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France : Traditional Calendar Songs

Music of the world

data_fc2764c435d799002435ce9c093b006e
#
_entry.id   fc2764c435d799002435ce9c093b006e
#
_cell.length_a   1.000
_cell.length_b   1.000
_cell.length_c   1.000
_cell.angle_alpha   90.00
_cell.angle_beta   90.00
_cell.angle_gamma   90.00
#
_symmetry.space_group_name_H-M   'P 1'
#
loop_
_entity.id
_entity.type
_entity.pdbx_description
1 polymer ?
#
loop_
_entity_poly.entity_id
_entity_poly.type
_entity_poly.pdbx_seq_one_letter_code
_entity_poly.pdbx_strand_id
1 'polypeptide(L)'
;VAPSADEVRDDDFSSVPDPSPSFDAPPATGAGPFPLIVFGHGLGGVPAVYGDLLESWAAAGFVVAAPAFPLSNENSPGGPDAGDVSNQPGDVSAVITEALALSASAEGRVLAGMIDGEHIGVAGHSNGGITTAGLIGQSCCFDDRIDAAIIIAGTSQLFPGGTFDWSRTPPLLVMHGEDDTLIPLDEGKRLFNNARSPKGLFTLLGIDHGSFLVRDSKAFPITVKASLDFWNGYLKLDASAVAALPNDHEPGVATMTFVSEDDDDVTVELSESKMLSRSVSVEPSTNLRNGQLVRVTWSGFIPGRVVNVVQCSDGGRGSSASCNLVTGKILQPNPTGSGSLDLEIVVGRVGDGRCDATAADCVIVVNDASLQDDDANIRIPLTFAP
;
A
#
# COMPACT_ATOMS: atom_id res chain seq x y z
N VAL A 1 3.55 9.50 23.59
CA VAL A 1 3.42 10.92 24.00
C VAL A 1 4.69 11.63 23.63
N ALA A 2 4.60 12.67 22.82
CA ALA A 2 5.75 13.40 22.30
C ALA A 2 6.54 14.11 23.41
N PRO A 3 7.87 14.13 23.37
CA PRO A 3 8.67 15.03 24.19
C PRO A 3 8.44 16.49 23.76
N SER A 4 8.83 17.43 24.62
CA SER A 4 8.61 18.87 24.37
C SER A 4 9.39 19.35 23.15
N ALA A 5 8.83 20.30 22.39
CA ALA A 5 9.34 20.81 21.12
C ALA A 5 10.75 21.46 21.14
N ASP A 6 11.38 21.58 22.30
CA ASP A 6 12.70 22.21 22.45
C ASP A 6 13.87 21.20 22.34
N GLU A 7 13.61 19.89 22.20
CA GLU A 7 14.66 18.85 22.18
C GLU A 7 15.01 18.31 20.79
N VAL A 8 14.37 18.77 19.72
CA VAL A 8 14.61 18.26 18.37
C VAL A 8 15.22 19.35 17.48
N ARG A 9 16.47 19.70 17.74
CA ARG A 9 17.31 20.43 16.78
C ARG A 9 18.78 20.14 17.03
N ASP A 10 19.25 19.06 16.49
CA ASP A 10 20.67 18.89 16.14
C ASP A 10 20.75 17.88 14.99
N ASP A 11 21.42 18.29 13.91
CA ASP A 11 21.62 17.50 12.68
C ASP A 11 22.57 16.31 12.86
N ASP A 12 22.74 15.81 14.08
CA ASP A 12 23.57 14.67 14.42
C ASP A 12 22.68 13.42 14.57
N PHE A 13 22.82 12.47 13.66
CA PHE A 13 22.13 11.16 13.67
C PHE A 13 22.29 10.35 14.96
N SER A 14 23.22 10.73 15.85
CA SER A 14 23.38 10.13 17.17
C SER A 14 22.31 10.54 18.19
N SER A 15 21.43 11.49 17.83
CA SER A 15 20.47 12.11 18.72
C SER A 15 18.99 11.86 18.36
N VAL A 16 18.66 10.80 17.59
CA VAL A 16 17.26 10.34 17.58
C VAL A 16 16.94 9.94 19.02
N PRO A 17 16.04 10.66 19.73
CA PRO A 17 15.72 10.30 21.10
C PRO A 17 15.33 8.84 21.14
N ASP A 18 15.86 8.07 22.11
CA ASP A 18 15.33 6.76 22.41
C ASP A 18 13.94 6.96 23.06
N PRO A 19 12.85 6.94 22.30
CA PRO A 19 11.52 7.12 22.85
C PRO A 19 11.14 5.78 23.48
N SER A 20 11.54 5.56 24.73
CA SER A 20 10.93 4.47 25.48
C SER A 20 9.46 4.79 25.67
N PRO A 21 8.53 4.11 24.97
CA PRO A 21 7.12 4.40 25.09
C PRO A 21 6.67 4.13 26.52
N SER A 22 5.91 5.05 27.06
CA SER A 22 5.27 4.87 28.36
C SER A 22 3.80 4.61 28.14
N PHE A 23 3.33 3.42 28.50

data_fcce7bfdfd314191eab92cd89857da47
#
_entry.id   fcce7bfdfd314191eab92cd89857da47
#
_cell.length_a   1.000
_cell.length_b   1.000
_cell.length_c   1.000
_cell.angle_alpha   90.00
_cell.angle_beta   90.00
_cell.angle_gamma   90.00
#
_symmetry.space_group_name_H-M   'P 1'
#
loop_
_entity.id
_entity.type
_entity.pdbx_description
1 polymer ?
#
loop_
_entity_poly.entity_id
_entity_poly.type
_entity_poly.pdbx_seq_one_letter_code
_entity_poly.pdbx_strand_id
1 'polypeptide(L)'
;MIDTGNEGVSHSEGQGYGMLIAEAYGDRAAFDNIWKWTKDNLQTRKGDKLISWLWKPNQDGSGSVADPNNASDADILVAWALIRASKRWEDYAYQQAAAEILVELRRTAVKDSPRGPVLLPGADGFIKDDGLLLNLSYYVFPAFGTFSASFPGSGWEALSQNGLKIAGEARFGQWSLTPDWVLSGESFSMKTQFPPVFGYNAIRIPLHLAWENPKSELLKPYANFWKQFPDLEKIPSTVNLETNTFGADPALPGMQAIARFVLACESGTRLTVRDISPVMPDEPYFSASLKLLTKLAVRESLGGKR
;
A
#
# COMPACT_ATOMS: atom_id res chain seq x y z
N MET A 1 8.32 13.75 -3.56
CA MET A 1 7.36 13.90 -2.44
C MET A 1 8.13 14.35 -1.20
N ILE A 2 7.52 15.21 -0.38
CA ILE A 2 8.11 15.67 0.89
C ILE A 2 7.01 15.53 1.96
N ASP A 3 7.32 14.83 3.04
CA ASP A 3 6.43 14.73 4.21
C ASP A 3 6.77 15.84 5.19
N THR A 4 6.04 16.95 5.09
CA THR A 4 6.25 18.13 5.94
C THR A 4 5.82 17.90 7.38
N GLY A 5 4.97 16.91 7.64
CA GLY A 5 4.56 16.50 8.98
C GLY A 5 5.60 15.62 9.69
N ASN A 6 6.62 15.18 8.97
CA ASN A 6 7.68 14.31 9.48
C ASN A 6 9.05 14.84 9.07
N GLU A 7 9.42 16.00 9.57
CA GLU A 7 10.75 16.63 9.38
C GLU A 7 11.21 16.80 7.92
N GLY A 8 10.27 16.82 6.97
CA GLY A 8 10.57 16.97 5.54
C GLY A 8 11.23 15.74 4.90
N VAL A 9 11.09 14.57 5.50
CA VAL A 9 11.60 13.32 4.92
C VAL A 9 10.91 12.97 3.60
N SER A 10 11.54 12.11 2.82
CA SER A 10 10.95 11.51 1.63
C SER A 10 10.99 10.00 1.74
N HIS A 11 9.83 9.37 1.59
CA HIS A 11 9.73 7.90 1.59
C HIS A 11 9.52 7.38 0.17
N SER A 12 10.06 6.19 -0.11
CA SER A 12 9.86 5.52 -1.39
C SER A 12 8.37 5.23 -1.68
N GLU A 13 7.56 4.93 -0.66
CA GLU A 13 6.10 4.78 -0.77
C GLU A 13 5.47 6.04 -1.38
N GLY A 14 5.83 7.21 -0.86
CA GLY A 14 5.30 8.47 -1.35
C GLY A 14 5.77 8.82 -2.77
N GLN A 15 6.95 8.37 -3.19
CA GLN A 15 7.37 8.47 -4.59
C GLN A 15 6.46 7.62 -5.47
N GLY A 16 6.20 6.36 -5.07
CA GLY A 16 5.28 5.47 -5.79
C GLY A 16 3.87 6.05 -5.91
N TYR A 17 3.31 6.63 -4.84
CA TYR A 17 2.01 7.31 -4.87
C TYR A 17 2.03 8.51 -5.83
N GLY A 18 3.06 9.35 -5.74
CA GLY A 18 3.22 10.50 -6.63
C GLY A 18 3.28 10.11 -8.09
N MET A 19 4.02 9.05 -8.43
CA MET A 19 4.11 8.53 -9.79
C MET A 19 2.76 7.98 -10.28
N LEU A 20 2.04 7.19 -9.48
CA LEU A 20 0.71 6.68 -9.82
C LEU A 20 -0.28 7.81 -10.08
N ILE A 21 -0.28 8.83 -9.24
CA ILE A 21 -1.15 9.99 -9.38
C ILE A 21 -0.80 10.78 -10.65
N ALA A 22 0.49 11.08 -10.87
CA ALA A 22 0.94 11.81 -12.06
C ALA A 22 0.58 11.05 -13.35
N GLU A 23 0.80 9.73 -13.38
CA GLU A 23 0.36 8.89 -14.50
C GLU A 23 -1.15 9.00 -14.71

The endless return of seasons and seasonal works keeps on nurturing our lives. From New Year's Day to the fogs of Christmas, times flows in a perpetual cycle. For the present album, we have marked out this thread —whose unwinding we can never stop— with a series of celebrations, customs and rituals: as many stops in the uncoiling of time, as many landmarks in the current that sweeps us and maybe as many temptations to escape from it for a while. These stops dotted along the year weave our link with the course of nature. Christmas and Midsummer coincide with the solstices. For a long time, special customs —such as begging and ritual songs, bonfires, calendar songs, work songs etc— were associated with chosen moments in the passing year. Implicitly, many of them bore witness to very old beliefs. These ancient customs have hardly perdured until now —apart from a handful of altered ones— whereas in older days, especially in the rural world, everyone's existence was immersed in various rituals of often-obscure origin, just as people were immersed in the calendar of labour and the passage of seasons. Some of these customs lasted until the late 20th century, others are even enduring, whether greatly weakened or transformed, -as is the case with Midsummer bonfires. The traditional French-speaking song heritage still bears their marks. This album has been conceived as a time loop, starting and ending with a song that was performed on New Year's Eve. Over the 12 months of the year, it develops as many sequences presenting the month's customs and events, or evoking them. These songs belong to the huge French-speaking pool of songs from the provinces that share this heritage. Two of them nevertheless comprise elements in regional languages (Normand and Gallo). The sources both come from old collection books and more recent collecting. With its circular bow and its wooden disc —which gave it its French name : 'wheel fiddle'— the hurdy-gurdy emits a continuous tone, enabling its player to lengthen notes and create melodies based on these steadfast drones. We can thus bring about the image of a fiddle weaving an uninterrupted musical thread intertwined with the voice, so that songs can rest on and rise from them. It therefore appears as the ideal instrument to illustrate the cycle of seasons, both flowing by and immobile : the "Thread of Days".